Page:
Walmart, GM should be 'wake-up call' for private insurers

Four of the nation's largest managed care organizations may lose dominance in the employer health insurance market if they don't innovate ways to compete with employers, according to an Oct. 5. Leerink brief.

Leerink analysts said managed care companies like UnitedHealth Group, Anthem, Aetna and Cigna "have their work cut out for them." Analysts added that "meaningful action would likely involve less cross-subsidization of the more lucrative and growing Medicare Advantage product through self-insured network contracting, and more innovative approaches and investments on both provider contracts and technology-enabled member engagement and analytics."

Employer-sponsored health plans cover 155 million Americans, or nearly half of the U.S. population, while private spending reflects more than a third of total healthcare spend. As healthcare spending is anticipated to grow 5.5 percent each year on average from 2017-26, Leerink analysts said employers are increasingly driving change in the market to reduce their own costs.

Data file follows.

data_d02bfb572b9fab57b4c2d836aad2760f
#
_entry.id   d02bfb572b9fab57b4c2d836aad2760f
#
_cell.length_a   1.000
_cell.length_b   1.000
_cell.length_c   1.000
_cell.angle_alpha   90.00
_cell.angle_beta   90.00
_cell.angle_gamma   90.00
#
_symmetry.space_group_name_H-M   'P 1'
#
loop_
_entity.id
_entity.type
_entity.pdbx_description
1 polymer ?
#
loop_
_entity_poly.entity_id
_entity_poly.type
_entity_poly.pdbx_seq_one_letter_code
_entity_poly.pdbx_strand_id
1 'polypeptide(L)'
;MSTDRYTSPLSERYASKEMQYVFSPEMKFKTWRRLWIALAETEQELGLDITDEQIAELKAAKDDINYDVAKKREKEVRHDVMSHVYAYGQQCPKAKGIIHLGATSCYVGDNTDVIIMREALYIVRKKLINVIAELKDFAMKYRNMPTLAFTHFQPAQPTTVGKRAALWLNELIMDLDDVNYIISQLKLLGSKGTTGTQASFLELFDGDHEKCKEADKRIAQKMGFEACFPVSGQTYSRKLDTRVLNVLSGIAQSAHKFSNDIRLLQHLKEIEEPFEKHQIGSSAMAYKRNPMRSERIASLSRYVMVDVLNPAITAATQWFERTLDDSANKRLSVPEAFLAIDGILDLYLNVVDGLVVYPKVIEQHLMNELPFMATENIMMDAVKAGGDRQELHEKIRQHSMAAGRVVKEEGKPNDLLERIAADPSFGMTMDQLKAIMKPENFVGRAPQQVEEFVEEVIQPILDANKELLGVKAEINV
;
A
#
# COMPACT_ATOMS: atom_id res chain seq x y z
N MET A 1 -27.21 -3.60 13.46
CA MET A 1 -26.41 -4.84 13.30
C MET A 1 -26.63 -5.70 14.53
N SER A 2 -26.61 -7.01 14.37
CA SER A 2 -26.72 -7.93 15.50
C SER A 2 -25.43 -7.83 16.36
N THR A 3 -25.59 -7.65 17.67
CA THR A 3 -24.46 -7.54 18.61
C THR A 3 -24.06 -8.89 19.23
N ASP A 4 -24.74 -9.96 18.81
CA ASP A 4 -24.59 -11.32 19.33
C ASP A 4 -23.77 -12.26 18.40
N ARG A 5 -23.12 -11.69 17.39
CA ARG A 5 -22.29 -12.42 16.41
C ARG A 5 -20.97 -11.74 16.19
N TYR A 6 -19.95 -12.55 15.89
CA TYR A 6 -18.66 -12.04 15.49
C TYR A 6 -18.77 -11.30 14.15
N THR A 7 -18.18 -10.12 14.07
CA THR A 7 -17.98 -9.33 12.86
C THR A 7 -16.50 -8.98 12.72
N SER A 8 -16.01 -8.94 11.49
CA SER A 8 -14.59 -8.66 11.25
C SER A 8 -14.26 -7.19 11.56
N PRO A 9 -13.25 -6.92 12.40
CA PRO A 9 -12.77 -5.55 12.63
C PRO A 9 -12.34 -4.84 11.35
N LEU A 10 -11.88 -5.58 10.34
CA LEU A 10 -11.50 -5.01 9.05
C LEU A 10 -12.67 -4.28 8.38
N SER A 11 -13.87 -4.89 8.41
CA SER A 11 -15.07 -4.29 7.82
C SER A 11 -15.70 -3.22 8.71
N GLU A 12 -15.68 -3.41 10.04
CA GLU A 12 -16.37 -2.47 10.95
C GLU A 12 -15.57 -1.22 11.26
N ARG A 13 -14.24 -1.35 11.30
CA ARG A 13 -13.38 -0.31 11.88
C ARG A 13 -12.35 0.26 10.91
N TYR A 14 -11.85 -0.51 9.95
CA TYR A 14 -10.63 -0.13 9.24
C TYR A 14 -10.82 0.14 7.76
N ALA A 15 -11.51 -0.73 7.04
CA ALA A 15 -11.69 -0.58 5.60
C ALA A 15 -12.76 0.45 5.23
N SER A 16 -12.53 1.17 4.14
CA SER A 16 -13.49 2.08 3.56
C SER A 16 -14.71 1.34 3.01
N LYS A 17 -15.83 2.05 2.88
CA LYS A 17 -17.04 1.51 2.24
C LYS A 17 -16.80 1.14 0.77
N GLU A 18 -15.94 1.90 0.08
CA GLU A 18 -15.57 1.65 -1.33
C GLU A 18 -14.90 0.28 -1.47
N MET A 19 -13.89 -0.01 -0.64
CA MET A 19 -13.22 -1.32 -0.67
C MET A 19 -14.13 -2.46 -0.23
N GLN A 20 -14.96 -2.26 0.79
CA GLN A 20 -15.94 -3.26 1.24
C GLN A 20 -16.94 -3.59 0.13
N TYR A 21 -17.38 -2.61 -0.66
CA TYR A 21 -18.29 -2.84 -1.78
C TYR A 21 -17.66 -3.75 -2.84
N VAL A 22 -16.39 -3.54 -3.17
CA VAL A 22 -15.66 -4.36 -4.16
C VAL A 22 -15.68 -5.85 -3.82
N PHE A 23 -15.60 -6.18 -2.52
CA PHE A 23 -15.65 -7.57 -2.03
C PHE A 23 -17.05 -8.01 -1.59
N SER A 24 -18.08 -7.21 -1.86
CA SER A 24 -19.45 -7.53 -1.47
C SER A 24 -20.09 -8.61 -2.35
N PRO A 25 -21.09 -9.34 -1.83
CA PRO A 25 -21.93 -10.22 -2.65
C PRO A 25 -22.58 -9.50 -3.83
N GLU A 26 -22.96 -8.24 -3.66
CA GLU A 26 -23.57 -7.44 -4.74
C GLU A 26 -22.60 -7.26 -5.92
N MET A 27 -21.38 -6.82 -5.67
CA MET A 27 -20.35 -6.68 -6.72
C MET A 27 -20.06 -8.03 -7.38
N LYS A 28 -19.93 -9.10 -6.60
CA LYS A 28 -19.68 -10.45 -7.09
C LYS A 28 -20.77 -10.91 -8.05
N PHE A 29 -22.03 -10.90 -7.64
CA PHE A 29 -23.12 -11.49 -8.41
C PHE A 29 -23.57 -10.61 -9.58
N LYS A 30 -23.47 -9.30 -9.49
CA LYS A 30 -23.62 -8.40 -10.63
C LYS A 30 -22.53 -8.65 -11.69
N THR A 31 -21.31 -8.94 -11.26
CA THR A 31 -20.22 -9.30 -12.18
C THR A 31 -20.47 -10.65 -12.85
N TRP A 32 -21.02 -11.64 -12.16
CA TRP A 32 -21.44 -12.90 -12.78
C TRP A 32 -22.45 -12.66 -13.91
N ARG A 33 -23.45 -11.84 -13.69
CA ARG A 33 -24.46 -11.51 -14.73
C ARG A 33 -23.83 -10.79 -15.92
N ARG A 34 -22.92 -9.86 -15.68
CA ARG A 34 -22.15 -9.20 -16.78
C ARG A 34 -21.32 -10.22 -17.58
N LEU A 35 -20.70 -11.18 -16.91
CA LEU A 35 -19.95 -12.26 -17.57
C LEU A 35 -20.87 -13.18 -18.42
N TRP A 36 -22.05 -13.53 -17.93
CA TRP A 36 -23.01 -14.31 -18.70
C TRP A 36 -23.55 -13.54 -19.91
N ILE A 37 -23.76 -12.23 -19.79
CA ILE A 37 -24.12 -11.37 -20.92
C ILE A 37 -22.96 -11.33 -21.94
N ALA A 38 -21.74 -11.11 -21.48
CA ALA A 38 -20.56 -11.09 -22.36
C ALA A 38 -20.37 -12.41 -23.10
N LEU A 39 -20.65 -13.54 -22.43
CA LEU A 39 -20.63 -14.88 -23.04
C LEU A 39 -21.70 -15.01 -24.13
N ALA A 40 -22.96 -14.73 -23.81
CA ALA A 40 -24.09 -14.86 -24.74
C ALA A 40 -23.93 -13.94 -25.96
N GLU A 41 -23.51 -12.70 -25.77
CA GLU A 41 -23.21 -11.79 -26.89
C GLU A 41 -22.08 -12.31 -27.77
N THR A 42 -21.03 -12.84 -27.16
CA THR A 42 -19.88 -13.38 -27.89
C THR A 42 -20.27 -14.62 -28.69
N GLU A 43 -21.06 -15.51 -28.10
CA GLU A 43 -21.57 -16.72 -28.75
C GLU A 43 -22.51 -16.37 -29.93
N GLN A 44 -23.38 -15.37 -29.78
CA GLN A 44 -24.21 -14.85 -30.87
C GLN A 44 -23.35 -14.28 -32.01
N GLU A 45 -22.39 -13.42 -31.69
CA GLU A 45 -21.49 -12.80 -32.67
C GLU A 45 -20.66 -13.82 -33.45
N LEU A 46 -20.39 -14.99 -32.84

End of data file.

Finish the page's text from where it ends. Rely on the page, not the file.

"Large self-insured employers have contracted directly with providers in an effort to lower costs and better coordinate care," according to the brief, which cited relationships like Detroit-based Henry Ford Health System's contract with General Motors and Walmart's Centers of Excellence program.

"Nearly 80 percent of large employers have said they will use COEs by 2019, while 22 percent expect to directly contract with health systems," according to the brief.

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